Wang S, Meckling KA, Marcone MF, Kakuda Y, Tsao R. Can phytochemical antioxidant rich foods act as anticancer agents? Food Res Int 2011;44:2545-54.
Saeidnia S, Abdollahi M. Antioxidants: Friends or foe in prevention or treatment of cancer: The debate of the century. Toxicol Appl Pharmacol 2013;271:49-63.
Batra P, Sharma AK. Anti-cancer potential of flavonoids: Recent trends and future perspectives. 3 Biotech 2013;3:439-59.
Kuttan G, Pratheeshkumar P, Manu KA, Kuttan R. Inhibition of tumor progression by naturally occurring terpenoids. Pharm Biol 2011;49:995-1007.
Steinmetz KA, Potter JD. Vegetables, fruit, and cancer. II. Mechanisms. Cancer Causes Control 1991;2:427-42.
Corcoran MP, McKay DL, Blumberg JB. Flavonoid basics: Chemistry, sources, mechanisms of action, and safety. J Nutr Gerontol Geriatr 2012;31:176-89.
Ahmed S, Rahman A, Hasnain A, Lalonde M, Goldberg VM, Haqqi TM, et al.
Green tea polyphenol epigallocatechin-3-gallate inhibits the IL-1 beta-induced activity and expression of cyclooxygenase-2 and nitric oxide synthase-2 in human chondrocytes. Free Radic Biol Med 2002;33:1097-105.
Ichikawa D, Matsui A, Imai M, Sonoda Y, Kasahara T. Effect of various catechins on the IL-12p40 production by murine peritoneal macrophages and a macrophage cell line, J774.1. Biol Pharm Bull 2004;27:1353-8.
Shin HY, Kim SH, Jeong HJ, Kim SY, Shin TY, Um JY, et al.
Epigallocatechin-3-gallate inhibits secretion of TNF-alpha, IL-6 and IL-8 through the attenuation of ERK and NF-kappaB in HMC-1 cells. Int Arch Allergy Immunol 2007;142:335-44.
Zhang G, Miura Y, Yagasaki K. Induction of apoptosis and cell cycle arrest in cancer cells by in vivo
metabolites of teas. Nutr Cancer 2000;38:265-73.
Nihal M, Roelke CT, Wood GS. Anti-melanoma effects of vorinostat in combination with polyphenolic antioxidant (–)-epigallocatechin-3-gallate (EGCG). Pharm Res 2010;27:1103-14.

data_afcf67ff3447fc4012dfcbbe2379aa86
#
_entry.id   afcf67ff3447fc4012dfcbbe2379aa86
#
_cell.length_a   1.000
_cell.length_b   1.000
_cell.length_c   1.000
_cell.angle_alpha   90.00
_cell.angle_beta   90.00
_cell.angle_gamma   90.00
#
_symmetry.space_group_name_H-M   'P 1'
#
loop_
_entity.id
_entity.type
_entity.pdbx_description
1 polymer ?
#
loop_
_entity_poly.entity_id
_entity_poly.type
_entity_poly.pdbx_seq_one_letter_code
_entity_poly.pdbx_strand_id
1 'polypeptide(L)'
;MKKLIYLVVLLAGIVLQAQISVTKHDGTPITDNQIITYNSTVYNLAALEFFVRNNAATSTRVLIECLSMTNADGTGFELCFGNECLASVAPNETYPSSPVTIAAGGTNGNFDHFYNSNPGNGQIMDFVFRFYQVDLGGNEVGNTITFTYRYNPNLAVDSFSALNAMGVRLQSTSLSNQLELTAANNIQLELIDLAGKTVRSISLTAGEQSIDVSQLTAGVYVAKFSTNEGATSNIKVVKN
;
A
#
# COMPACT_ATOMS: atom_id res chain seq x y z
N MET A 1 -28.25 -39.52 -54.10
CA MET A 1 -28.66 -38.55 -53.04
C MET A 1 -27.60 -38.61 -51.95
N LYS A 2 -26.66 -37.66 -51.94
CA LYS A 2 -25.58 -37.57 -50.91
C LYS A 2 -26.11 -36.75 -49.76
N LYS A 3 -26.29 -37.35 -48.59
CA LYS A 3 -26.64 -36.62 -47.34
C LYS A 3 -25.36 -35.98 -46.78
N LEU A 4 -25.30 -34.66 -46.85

Nihal M, Ahsan H, Siddiqui IA, Mukhtar H, Ahmad N, Wood GS. (−)-Epigallocatechin-3-gallate (EGCG) sensitizes melanoma cells to interferon induced growth inhibition in a mouse model of human melanoma. Cell Cycle 2009;8:2057-63.
Chung SY, Hong W, Guang XL, Zhihong Y, Fei G, Huanyu J. Review: Cancer prevention by tea: Evidence from laboratory studies. Pharm Res 2011;64:113-22.
Nihal M, Ahmad N, Mukhtar H, Wood GS. Anti-proliferative and proapoptotic effects of (−)-epigallocatechin-3-gallate on human melanoma: Possible implications for the chemoprevention of melanoma. Int J Cancer 2005;114:513-21.
Erlund I. Review of the flavonoids quercetin, hesperetin, and naringenin: Dietary sources, bioactivities, bioavailability, and epidemiology. Nutr Res 2004;24:851-74.
Hollman PC, van Trijp JM, Mengelers MJ, de Vries JH, Katan MB. Bioavailability of the dietary antioxidant flavonol quercetin in man. Cancer Lett 1997;114:139-40.
O'Prey J, Brown J, Fleming J, Harrison PR. Effects of dietary flavonoids on major signal transduction pathways in human epithelial cells. Biochem Pharmacol 2003;66:2075-88.
Harwood M, Danielewska-Nikiel B, Borzelleca JF, Flamm GW, Williams GM, Lines TC, et al.
Acritical review of the data related to the safety of quercetin and lack of evidence of in vivo
toxicity, including lack of genotoxic/carcinogenic properties. Food Chem Toxicol 2007;45:2179-205.
Spagnuolo C, Russo M, Bilotto S, Tedesco I, Laratta B, Russo GL, et al.
Dietary polyphenols in cancer prevention: The example of the flavonoid quercetin in leukemia. Ann N
Y Acad Sci 2012;1259:95-103.
Rosner K, Röpke C, Pless V, Skovgaard GL. Late type apoptosis and apoptosis free lethal effect of quercetin in human melanoma. Biosci Biotechnol Biochem 2006;70:2169-77.